Structure Part 1: Setup

I’m knee deep in a discussion of the book Story Engineering, by Larry Brooks. He offers six core competencies of a great story. I’m still working on the fourth one, Structure. In my last post, I defined structure and offered the four parts. Today I want to look at the first part, Setup.

Part one makes up the first 20% of your story and has the crucial mission of setting everything up. There are several things it needs to accomplish. First, it needs to foreshadow the antagonist (or antagonist force, if it’s not a single person). You don’t SHOW your antagonist in this part, you just give a glimpse of him without explaining what he’s up to. 


(This antagonistic force is brought to you courtesy of Feel free to use her in your novel.)

Second, it needs to establish the stakes. You’ve got a sympathetic hero going about his (or her) daily life. Make the reader care about this hero, and they’ll care what happens next. In the setup, the reader learns “what the hero has to lose, such as a family, a fortune, or some specific purpose in life.” 

“Part 1 shouldn’t fully explain the conflict in terms of how it affects the protagonist until near the end of the first part.” You don’t want to skimp on this set-up and jump too early into the main conflict. That’s not to say there won’t be conflict in the beginning. That’d be boring. “The more we empathize with what the hero has at stake–what he needs and wants in his life, and what trials and tribulations and opportunities he is facing before the arrival of the primary conflict–the more we care about him when all of that changes. The more the reader cares, the more effective the story will be.”

The plot really gets moving at the end of Part 1. That’s when the hero figures out what he’s supposed to do to combat this foreshadowed protagonist. It’s where meaning becomes clear to both the hero and the reader. That moment, at the end of Part 1, is called the First Plot Point (FPP). This is not the inciting incident, which hopefully occurred sometime before the FPP. The inciting incident is when something dramatic happens to the hero and incites what happens next.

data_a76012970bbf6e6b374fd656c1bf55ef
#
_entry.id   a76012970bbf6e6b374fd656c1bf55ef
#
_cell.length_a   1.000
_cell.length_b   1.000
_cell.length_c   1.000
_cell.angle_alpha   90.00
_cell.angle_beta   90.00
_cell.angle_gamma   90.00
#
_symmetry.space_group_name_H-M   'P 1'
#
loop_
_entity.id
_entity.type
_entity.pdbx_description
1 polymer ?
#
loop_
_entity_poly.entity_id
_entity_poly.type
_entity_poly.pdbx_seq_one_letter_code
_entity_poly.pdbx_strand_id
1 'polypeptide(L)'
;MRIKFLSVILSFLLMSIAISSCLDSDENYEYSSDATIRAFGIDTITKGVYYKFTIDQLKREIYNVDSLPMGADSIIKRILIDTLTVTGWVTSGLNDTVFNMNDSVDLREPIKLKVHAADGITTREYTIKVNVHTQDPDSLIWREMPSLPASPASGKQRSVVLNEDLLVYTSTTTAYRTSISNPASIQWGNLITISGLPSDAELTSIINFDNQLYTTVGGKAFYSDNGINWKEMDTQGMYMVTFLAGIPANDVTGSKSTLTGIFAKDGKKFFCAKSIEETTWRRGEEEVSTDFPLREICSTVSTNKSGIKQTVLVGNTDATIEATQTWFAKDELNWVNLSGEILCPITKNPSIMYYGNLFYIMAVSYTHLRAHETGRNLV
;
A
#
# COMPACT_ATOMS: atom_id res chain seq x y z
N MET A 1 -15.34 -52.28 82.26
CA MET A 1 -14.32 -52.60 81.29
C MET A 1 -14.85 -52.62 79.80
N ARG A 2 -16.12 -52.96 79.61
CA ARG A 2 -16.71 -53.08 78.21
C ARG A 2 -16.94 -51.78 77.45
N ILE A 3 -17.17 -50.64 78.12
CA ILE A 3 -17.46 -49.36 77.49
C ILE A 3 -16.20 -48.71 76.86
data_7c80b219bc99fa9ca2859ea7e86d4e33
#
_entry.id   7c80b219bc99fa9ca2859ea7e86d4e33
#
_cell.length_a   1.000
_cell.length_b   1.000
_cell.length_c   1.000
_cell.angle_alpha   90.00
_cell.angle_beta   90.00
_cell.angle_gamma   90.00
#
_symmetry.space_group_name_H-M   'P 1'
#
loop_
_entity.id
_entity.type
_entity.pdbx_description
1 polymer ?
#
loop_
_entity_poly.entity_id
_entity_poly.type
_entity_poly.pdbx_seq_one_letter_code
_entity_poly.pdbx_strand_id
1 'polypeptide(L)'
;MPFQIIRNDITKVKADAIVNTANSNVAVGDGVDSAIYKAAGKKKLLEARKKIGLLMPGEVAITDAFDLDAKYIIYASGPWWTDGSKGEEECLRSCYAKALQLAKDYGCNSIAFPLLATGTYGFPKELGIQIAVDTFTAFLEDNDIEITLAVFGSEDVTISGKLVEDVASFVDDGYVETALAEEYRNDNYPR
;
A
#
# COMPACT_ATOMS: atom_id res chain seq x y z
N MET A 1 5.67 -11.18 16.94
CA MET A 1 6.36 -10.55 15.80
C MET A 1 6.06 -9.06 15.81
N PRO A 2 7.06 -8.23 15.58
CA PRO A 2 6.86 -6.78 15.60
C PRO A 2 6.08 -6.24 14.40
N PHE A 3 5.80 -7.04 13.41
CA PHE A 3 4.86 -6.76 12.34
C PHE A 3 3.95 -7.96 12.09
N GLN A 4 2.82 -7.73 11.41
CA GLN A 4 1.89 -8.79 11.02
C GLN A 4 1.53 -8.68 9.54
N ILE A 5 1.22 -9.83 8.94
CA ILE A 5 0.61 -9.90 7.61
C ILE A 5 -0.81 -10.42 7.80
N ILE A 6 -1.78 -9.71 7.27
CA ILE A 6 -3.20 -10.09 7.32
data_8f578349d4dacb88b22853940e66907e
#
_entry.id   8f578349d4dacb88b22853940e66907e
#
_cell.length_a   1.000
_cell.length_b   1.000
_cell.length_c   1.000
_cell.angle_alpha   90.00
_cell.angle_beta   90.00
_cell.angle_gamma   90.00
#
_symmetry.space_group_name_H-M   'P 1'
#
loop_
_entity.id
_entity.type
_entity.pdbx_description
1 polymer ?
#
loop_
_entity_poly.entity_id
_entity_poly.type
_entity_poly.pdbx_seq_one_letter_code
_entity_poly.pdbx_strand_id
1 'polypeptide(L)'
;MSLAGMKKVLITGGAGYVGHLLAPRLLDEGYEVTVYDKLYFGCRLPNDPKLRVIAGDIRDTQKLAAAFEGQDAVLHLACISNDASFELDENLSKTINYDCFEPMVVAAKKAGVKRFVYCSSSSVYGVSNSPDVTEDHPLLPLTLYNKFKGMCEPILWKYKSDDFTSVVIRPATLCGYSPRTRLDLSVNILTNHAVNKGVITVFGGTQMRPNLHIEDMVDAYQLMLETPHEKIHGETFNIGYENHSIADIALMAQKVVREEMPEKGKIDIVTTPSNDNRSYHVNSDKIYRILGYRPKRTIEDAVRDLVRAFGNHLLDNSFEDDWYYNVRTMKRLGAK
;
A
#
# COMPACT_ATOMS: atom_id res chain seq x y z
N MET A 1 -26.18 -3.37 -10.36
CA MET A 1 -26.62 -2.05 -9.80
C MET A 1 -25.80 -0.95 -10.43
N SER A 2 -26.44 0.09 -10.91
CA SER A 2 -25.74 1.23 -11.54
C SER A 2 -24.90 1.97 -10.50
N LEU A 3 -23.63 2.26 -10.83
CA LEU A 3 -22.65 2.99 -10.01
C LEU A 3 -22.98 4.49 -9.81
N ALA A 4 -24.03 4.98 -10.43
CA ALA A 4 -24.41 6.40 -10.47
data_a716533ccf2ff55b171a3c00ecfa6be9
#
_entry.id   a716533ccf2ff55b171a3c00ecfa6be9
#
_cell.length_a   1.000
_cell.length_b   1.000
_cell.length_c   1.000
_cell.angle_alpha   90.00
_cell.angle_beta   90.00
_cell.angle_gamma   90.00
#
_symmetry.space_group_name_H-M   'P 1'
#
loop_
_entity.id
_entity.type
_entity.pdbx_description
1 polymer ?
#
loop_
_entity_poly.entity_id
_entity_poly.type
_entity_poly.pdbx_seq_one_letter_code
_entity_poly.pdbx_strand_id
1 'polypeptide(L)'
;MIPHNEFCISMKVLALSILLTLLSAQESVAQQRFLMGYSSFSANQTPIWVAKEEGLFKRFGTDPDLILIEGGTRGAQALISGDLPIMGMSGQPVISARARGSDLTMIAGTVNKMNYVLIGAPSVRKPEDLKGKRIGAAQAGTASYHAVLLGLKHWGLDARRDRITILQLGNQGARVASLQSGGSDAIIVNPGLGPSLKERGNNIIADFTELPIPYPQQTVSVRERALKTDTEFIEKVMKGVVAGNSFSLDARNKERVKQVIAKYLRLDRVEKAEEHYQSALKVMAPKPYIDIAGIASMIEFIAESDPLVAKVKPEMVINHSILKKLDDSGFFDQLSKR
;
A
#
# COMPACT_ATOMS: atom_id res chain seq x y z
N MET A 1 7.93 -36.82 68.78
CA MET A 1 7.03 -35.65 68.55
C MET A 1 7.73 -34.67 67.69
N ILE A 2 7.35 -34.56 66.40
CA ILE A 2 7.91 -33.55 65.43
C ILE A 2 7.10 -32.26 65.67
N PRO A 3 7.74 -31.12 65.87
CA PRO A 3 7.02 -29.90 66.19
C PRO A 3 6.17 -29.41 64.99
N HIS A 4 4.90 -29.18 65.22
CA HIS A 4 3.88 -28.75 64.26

Brooks offers an example from Thelma and Louise. Two women meet a guy in a bar. In the parking lot, he becomes aggressive. They shoot and kill him. It’s not an accident, it’s more anger-fueled self-defense. It incites a decision. They go back into the bar and argue about what they’re going to do. Call the cops and give themselves in? Make a run for it? They need to make a decision.

The FPP in this movie is when they decide to run. The inciting incident led them to make a decision that would change their lives forever. They now have a new goal in life (outrun the police), it introduces the new obstacles in their way, and it defines the stakes of their journey.

“The purpose of Part 1 is to bring the character to that transition point through a series of scenes. Part 1 ends when the hero is made aware of the arrival of something new in his life, through decision, action, or off-stage news. It launches a new quest, a sudden need, a calling, a journey, which is soften something very scary or challenging. It is at this moment that something comes forward to create an obstacle. There is now something the hero needs to accomplish or achieve.”

At the end of Part 1, the reader gets his first full view of the antagonist. That doesn’t necessarily mean the hero or the reader fully understands the antagonist completely, but they definitely get a notion of what he or it is about. We understand what he wants and how he stands in direct opposition to the hero. That’d be conflict. 

Brooks likens the hero in Part 1 as an orphan, unsure of what will happen to him next. The reader will feel sympathy for him. “The quest you give the hero is what adopts him going forward. It gives him purpose and meaning, a life within the context of the story. An orphan has no mission, no need other than to survive the moment. His future is unknown, left to fate.”

In a full-length 300-page novel, Part 1 should take up 50-100 pages. In The Da Vinci Code (which Brooks uses as an example through the entire book), Part 1 is a tense chase scene in the Louvre. The hero has no idea what’s going on, who’s chasing him or why, but he’s running, right up the FPP. There’s no meaning, just tension. It’s all setup, dramatic tension, and uncertainty. 

Questions? Comments? Emotional responses from the pantsers who don’t want anything to do with this?

The next post will be on Part 2: The Response. Same bat time, same bat channel. 


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